Tetris basically defines "addictive" for an entire generation. Initially developed by a Russian and based on an ancient Roman game, Tetris was introduced to a wide audience through a software version developed for IBM. From there, it spread to the Nintendo gaming console, Gameboys, other home computers. Soon, pretty much everyone knew how to play Tetris, and had--at one time or another--become a bleary-eyed Tetris zealot.
The game is simple enough. Tetrominoes are shapes made up of little squares. The pieces all have different shapes and colors. The pieces fall down a kind of well, and you can rotate the shapes as they fall. The object is to get an entire horizontal row of squares (without any holes). When a row is completed, it disappears. But the tetrominoes fall fast and hard, and if you don't clear your squares before they're stacked to the top, you're out of luck.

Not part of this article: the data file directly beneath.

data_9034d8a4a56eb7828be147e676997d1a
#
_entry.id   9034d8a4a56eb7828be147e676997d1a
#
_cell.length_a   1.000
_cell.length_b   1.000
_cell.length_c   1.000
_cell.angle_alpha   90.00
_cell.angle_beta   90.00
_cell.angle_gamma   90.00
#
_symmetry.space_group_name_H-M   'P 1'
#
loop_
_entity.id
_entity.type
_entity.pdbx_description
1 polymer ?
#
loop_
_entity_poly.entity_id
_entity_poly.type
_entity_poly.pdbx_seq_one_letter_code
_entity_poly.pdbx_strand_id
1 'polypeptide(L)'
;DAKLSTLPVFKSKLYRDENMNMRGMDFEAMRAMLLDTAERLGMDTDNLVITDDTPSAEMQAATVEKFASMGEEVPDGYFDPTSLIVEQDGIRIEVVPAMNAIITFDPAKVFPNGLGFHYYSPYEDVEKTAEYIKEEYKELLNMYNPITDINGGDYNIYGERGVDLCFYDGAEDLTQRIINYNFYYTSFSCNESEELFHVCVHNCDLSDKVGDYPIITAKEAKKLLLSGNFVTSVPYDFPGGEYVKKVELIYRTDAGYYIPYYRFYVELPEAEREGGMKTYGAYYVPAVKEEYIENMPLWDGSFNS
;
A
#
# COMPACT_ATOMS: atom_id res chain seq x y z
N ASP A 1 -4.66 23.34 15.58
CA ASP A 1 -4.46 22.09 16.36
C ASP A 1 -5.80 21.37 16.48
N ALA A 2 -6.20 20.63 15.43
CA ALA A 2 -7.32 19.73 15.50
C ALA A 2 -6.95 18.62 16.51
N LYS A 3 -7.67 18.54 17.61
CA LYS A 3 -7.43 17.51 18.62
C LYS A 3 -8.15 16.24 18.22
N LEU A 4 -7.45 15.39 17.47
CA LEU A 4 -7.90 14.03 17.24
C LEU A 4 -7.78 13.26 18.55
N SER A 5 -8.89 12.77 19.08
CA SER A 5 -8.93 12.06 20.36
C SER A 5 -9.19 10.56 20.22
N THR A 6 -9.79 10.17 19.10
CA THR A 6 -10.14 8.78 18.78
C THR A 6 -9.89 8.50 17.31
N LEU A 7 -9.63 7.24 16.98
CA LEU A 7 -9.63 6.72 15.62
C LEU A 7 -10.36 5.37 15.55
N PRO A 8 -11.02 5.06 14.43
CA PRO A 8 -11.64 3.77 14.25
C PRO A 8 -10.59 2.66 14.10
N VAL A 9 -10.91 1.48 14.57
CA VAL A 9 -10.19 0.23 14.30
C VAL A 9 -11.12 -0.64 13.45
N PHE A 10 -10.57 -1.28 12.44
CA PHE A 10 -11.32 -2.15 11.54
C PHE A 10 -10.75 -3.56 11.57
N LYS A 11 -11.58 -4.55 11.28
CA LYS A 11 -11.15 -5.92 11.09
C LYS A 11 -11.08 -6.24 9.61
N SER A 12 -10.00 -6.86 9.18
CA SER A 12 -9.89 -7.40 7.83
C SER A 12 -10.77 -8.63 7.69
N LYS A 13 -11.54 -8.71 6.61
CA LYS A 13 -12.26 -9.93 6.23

The game is so addictive, in fact, that players may start seeing possible Tetris configurations in their daily life -- unevenly stacked books, a brick side of a building, or even dreams. It's so well-known, in fact, that it's given a name -- the "Tetris Effect."